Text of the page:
On Sept. 17, Mac Robertson, a Zeeland, Michigan, first-year, competed in the College Swimming Coaches Association of America Collegiate National Open Water Championships in Lawrence, Kansas. Robertson completed the race in one hour and six minutes and was the first Division III athlete to finish the five-kilometer course. Overall, Robertson finished 14 out of 33 total participants in the men’s race.
“It’s a long race, so there’s a lot of strategy,” said Robertson. “You can’t go out too hard. It was a whole new experience for me because I had never done open water before, and this was kind of learning on the fly as I was swimming.”
At the meet, Robertson was accompanied by fellow Briton swimmers Sebastian Tostado and Kyle Harvey. Both Tostado, a senior from Estado de Mexico, and Harvey, a junior from Milan, Michigan, finished the race in one hour and 11 minutes.
For Robertson, it was a great experience to have two upperclassmen from the team with him in his debut. Hearing some of their experiences gave Robertson a good idea of what the season would bring and what he would have to look forward to.
Early in his high school career, Robertson didn’t see collegiate swimming in his future. He was smaller than most swimmers and hadn’t hit his peak. However, he hit a growth spurt in his sophomore year, and with more intense training, Robertson made it to the state championship meet. With swimming in college becoming a legitimate possibility, Robertson began to train even harder.
Robertson said that he had narrowed his college choices down to Saginaw Valley State University and Albion’s MIAA-rival Hope College, but Robertson felt he fit better as a Brit.
““I wanted a smaller school like Albion, and I felt like Albion will help me develop my swimming and become faster in the water,” said Robertson. “I thought the other two schools would do that too, but I just felt more at home with the team here, like I fit in better.”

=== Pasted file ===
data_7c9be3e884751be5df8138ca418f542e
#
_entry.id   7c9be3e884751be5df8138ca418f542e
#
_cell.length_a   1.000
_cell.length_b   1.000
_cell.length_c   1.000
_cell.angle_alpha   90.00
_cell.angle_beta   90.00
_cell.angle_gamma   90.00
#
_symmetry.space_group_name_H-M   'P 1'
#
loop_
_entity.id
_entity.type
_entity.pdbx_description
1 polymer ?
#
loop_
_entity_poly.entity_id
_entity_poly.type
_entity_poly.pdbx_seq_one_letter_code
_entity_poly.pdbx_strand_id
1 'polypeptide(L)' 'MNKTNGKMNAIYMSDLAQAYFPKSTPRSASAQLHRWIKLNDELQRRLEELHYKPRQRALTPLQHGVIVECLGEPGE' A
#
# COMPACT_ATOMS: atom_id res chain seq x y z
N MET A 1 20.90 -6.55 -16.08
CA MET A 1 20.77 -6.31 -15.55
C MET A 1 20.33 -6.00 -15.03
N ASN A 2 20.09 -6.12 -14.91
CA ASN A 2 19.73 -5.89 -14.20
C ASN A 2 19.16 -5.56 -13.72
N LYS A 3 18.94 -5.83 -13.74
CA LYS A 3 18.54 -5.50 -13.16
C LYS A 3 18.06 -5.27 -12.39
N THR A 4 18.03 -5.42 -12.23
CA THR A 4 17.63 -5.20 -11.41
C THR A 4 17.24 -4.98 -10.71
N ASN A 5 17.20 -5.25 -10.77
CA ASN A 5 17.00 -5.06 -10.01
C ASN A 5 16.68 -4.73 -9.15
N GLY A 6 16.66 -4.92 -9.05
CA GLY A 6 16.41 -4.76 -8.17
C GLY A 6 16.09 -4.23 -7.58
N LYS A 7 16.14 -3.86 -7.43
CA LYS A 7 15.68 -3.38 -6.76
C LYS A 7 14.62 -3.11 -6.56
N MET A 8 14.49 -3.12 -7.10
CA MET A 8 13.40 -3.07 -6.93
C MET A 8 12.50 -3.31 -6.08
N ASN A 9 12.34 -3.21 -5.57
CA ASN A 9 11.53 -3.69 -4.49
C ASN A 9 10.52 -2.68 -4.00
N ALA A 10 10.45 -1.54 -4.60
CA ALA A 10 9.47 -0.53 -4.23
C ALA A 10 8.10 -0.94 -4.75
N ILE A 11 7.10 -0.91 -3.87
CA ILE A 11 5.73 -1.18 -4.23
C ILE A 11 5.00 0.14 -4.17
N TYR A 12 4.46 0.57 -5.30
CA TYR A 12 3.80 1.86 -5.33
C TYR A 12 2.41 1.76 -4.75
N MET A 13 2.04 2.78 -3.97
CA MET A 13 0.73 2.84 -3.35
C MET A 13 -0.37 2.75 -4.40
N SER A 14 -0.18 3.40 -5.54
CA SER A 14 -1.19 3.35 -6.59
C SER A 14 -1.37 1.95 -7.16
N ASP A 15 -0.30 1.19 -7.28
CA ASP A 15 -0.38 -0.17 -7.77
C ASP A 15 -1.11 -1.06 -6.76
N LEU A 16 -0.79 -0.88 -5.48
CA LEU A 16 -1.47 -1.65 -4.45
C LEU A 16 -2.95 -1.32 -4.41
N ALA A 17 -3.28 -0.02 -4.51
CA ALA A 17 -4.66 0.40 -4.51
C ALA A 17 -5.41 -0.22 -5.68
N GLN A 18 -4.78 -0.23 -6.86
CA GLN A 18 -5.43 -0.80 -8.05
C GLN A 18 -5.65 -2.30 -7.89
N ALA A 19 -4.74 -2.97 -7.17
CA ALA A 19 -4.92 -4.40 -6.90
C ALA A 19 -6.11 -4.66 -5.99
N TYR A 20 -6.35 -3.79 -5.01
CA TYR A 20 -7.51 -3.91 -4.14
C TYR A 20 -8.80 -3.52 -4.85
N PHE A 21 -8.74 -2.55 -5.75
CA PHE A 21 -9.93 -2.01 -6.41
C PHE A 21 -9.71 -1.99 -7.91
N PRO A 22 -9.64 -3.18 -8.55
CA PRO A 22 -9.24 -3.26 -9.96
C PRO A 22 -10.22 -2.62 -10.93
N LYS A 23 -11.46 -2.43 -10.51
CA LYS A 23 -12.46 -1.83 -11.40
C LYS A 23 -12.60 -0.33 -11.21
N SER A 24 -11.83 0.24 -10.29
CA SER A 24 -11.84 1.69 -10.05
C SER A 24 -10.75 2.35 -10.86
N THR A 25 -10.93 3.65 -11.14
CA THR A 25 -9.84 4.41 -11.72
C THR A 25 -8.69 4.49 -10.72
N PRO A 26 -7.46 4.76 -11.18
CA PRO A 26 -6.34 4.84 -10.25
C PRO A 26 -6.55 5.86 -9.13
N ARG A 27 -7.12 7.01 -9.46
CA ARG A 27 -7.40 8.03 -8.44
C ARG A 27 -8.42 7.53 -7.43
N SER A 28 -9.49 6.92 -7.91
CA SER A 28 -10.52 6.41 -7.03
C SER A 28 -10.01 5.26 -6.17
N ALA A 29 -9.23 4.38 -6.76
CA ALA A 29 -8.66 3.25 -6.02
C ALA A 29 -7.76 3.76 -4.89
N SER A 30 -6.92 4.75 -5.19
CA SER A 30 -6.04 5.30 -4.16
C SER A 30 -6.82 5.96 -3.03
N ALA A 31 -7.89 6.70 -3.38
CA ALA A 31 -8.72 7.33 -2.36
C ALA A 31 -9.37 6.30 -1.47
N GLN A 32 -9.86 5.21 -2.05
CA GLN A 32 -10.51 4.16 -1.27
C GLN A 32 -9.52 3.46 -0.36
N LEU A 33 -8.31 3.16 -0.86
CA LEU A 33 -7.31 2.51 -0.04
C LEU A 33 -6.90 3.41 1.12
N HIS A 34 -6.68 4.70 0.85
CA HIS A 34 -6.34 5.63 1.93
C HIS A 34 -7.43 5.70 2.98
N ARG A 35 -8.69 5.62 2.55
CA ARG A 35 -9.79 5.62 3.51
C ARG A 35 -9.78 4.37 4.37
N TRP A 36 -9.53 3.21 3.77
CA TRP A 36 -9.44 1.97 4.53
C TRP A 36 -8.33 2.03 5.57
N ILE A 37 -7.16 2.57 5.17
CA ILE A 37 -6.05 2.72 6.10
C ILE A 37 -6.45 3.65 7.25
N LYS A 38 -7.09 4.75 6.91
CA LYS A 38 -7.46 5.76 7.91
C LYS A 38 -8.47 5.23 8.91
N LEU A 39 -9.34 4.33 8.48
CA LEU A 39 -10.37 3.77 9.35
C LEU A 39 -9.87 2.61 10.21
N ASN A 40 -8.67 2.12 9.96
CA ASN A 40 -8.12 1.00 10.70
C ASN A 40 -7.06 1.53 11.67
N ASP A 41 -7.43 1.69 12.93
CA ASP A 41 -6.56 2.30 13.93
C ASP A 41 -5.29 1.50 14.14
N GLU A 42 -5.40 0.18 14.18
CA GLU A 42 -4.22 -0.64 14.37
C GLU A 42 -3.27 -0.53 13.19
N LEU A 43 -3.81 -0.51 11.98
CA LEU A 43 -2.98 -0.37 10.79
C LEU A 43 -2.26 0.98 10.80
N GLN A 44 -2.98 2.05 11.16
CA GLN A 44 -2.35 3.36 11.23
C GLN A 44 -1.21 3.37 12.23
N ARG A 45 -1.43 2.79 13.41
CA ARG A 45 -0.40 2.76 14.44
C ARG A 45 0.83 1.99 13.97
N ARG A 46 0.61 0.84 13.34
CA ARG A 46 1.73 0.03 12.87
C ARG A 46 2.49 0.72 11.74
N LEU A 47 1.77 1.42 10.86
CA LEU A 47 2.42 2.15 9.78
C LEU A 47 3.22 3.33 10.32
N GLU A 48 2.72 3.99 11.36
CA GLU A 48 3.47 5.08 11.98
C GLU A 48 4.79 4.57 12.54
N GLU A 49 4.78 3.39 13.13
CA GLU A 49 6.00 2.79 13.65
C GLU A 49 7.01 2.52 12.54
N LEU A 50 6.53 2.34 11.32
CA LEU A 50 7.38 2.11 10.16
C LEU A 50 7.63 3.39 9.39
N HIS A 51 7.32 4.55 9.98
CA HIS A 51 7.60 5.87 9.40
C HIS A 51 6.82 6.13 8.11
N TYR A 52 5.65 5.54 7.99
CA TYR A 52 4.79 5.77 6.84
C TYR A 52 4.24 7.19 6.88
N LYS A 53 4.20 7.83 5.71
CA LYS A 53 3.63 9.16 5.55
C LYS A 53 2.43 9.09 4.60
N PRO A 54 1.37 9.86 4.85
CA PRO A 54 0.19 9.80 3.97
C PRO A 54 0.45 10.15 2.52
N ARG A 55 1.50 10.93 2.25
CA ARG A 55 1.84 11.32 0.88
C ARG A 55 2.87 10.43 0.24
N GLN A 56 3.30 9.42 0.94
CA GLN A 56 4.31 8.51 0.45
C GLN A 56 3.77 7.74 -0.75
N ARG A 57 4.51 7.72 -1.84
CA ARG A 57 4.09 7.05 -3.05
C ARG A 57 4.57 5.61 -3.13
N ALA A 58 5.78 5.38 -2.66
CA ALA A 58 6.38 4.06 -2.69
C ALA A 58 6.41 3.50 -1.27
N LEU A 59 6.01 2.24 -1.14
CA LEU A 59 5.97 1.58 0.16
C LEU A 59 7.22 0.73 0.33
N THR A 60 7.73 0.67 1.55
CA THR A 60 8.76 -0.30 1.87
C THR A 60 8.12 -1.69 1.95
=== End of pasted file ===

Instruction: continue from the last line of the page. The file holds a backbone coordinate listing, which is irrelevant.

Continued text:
Swimming in open water is much different than a pool, according to Robertson. The longest race in an indoor meet is one mile, whereas the Open Water Championship was a five-kilometer (just over three miles) race. One difference that Robertson was affected by was that there was no line at the bottom of the water to guide where the swimmers were going.
“Open water is a lot different from a pool because there’s no line at the bottom like there is in a pool, so you keep having to bob your head out of the water to make sure you’re going straight,” said Robertson.
Although he’s in his first year at Albion, Robertson is setting high expectations for himself. His ultimate goal is to qualify for the Olympic trials in Omaha by his senior year and to see how he compares with some of the best in the country. Harvey thinks that Robertson will be able to meet those expectations with flying colors.
“It will be an exciting year for Mac,” said Harvey. “He and the team have some high expectations come MIAAs and Nationals, and there’s not doubt in my mind that he’ll be ready.”
The first home event for the Brits’ swimming and diving team will be on Oct. 8 when they host Wabash College and Hillsdale College at the Dean Aquatic Center.
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